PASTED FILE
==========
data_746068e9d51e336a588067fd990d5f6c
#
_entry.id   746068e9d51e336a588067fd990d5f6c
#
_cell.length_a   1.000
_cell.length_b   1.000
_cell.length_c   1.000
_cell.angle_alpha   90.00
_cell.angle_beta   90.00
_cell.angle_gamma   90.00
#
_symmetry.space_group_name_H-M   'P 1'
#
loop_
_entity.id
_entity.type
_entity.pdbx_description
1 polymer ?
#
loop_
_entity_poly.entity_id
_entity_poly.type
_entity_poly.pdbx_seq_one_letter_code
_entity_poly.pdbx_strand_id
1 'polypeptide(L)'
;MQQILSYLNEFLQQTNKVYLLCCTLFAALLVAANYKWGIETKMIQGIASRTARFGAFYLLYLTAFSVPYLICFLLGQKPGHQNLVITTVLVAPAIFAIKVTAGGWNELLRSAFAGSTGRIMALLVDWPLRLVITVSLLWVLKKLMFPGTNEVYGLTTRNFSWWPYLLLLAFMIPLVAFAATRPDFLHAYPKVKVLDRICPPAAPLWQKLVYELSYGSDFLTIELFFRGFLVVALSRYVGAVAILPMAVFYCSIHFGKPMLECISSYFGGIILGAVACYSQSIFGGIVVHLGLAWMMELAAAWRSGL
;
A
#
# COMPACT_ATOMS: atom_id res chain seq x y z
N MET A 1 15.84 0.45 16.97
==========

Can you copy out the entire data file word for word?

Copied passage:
data_746068e9d51e336a588067fd990d5f6c
#
_entry.id   746068e9d51e336a588067fd990d5f6c
#
_cell.length_a   1.000
_cell.length_b   1.000
_cell.length_c   1.000
_cell.angle_alpha   90.00
_cell.angle_beta   90.00
_cell.angle_gamma   90.00
#
_symmetry.space_group_name_H-M   'P 1'
#
loop_
_entity.id
_entity.type
_entity.pdbx_description
1 polymer ?
#
loop_
_entity_poly.entity_id
_entity_poly.type
_entity_poly.pdbx_seq_one_letter_code
_entity_poly.pdbx_strand_id
1 'polypeptide(L)'
;MQQILSYLNEFLQQTNKVYLLCCTLFAALLVAANYKWGIETKMIQGIASRTARFGAFYLLYLTAFSVPYLICFLLGQKPGHQNLVITTVLVAPAIFAIKVTAGGWNELLRSAFAGSTGRIMALLVDWPLRLVITVSLLWVLKKLMFPGTNEVYGLTTRNFSWWPYLLLLAFMIPLVAFAATRPDFLHAYPKVKVLDRICPPAAPLWQKLVYELSYGSDFLTIELFFRGFLVVALSRYVGAVAILPMAVFYCSIHFGKPMLECISSYFGGIILGAVACYSQSIFGGIVVHLGLAWMMELAAAWRSGL
;
A
#
# COMPACT_ATOMS: atom_id res chain seq x y z
N MET A 1 15.84 0.45 16.97